Cat Cow Yoga Pose – Chakravakasana

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Cat Cow Yoga Pose is the gentle flow between two yoga poses (Cat and Cow) aiming to warm your body while bringing flexibility to your spine. It helps stretch the back of your torso and neck, and also gently stimulates and strengthens your abdomen. It also encourages slow, deep breathing, hence opens up your chest.

What Is the Cat Pose Asana Called?

Cat PoseMarjariasana (Pronounced: Mar-jar-YA-SUN-aa) — the name of this posture comes from the Sanskrit words marjari, which means cat, and asana, which means pose.

Related: Cow Pose

It is a gentle backbend pose that helps loosen up your spine, stretch your back torso, and release neck tension.

Cow PoseBitilasana (Pronounced: Bit-ill-Ah-SUN-aa) — the name of this posture comes from the Sanskrit bitila, which means cow, and asana, which means pose. It is a gentle backbend pose that helps loosen up your spine, stretch your *front torso, and release neck tension.

What Is Cat Cow Yoga Pose Good for?

Cat Cow Pose is a great yoga flow practice especially when your body craves a quick break. Also called the Chakravakasana, Cat Cow Pose is said to be ideal for those experiencing frequent back pains as it improves both your posture and balance.

Not only that, practicing Cat Cow can help warm up your body, prepping it for many of your daily activities.

the synchronized breathing and movements instantly helps relax your body and relieve all your daily stresses.

Step-by-Step Instructions

cat cow yoga pose

1. Come down on your hands and knees to form a “table” position.

2. Make sure that your arms are perpendicular to the floor, keeping your hands flat on your yoga mat and directly under your shoulders. Keep your knees hip-width apart.

3. Inhale deeply, then exhale, looking straight ahead.

4. On your next inhale, do the Cow Pose. Lift your chin up, tilting your head back, then pushing your navel down towards the floor while raising your tailbone. Keep your buttocks tight.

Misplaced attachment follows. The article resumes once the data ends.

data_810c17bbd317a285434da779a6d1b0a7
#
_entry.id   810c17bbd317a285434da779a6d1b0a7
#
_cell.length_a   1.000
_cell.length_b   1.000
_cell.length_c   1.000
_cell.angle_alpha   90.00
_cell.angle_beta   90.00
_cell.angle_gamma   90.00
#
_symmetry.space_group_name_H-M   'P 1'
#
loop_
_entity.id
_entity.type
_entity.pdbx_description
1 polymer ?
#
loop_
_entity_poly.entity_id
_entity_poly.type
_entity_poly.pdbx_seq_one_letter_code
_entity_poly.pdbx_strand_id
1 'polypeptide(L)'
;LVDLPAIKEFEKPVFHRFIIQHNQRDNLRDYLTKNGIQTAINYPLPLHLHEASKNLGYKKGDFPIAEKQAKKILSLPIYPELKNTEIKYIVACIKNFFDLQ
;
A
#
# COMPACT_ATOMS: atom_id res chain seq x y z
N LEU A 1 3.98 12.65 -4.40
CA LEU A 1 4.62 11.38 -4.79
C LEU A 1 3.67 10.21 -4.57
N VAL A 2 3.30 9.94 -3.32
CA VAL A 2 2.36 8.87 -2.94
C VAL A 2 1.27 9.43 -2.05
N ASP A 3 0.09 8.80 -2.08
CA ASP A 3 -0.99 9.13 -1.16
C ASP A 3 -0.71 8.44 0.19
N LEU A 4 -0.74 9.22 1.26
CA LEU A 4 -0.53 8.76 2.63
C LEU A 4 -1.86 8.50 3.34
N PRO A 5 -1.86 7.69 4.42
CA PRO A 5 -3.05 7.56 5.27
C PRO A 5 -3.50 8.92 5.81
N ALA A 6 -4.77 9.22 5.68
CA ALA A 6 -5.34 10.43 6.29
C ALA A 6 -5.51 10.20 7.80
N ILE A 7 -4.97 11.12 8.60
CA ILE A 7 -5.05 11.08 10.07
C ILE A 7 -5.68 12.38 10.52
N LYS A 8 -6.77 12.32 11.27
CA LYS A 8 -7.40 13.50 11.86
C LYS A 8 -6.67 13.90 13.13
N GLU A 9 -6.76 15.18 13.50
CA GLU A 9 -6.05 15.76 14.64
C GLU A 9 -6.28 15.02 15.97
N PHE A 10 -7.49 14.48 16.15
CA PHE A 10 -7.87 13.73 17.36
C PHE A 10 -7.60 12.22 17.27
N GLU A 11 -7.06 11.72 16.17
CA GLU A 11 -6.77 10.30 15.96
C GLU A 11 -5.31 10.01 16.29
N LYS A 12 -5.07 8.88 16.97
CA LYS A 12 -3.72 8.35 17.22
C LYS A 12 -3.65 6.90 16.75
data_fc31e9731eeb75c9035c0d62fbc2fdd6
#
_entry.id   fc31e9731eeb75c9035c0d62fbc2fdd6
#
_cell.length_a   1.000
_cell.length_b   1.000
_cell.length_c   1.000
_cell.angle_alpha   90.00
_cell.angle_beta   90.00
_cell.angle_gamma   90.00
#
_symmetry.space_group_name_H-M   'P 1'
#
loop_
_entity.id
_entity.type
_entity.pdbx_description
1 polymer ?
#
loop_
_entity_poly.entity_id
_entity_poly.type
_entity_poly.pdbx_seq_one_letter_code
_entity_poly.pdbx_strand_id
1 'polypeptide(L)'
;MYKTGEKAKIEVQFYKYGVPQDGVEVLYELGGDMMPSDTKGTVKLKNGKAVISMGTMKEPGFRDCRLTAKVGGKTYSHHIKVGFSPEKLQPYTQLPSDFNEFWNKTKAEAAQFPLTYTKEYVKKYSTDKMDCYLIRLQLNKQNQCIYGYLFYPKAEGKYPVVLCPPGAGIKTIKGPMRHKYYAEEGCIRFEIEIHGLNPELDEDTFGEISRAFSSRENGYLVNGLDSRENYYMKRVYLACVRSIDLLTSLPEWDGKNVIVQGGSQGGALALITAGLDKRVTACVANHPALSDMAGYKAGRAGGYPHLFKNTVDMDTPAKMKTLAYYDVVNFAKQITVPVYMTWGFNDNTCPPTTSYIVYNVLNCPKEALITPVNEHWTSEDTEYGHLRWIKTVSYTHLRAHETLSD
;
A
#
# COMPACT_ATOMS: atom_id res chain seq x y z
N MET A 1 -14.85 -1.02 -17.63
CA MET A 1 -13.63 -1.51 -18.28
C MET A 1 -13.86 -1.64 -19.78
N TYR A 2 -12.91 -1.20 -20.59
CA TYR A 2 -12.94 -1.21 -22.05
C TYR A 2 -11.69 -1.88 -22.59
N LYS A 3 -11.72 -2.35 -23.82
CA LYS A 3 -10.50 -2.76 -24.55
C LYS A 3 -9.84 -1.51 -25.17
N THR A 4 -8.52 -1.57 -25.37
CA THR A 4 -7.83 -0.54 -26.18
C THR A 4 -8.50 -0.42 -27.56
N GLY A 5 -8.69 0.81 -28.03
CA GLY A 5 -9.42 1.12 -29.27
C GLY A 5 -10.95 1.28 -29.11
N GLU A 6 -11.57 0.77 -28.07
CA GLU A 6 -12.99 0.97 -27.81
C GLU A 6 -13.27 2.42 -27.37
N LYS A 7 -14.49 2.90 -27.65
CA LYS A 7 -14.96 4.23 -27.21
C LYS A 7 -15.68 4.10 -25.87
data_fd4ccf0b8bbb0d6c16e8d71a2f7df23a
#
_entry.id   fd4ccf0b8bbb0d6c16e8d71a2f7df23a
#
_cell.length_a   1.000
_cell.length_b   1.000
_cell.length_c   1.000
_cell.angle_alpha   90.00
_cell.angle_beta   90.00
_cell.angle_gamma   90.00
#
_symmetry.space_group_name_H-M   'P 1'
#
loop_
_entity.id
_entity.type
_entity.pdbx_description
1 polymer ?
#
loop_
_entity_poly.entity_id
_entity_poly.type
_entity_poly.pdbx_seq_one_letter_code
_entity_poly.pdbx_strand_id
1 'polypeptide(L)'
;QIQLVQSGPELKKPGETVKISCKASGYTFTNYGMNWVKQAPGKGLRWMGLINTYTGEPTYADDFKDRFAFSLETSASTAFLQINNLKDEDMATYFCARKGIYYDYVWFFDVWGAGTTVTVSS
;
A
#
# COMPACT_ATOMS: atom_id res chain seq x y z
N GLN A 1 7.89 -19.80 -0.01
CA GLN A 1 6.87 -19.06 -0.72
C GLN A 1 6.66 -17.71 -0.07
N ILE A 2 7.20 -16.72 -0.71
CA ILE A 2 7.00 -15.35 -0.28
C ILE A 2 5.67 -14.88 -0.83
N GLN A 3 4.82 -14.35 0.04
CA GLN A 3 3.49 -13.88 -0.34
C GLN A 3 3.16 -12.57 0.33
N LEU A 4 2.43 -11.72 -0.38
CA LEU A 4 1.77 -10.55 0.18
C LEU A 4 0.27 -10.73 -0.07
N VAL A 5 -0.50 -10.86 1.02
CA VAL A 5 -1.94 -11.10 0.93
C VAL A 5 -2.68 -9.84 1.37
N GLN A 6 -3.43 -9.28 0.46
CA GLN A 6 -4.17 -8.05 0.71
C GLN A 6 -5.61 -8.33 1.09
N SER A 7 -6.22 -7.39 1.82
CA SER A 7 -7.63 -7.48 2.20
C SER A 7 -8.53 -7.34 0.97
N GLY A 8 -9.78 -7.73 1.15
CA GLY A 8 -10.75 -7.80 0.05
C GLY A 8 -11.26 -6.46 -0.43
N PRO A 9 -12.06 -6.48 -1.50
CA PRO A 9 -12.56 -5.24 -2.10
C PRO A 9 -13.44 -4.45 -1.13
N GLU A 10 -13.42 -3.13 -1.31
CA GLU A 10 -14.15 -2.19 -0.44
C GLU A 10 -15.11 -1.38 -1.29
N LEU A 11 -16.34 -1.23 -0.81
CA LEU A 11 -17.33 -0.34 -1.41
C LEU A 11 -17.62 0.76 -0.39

5. Hold this Cow Pose, taking long, deep breaths.

6. Exhale and do the Cat Pose countermovement. Lower your chin to your chest, then arch your back up to the ceiling as high as you can, adapting an “angry cat” position. This time, keep your buttocks relaxed.

7. Hold this Cat Pose for a few, long breaths, then return to your starting “table” position. 8. Repeat these steps five to six times, again, inhaling in the Cow Pose and exhaling in the Cat Pose, as you transition to the next pose

Modifications & Variations

To modify this yoga flow movement (to keep it safer or to make it feel more comfortable for you), try doing the following simply changes to find the best version that works specially for you:

  • Come down on your forearms instead of your hands if your palms or wrists hurt.
  • Rest your forearms on a stack of firm blankets or on a bolster to keep your torso lifted upright. (Doing this variation/modification is especially helpful for pregnant women.)
  • Place a firm blanket or fold your yoga mat under your knees if your knees hurt.
  • This yoga pose can be practiced throughout the day and even while you’re traveling. While sitting in a chair (bus/plane) keep your feet flat on the floor, then press your hands against any backseat, table, or desk in front of you. Do the same steps as if you are doing a regular pose.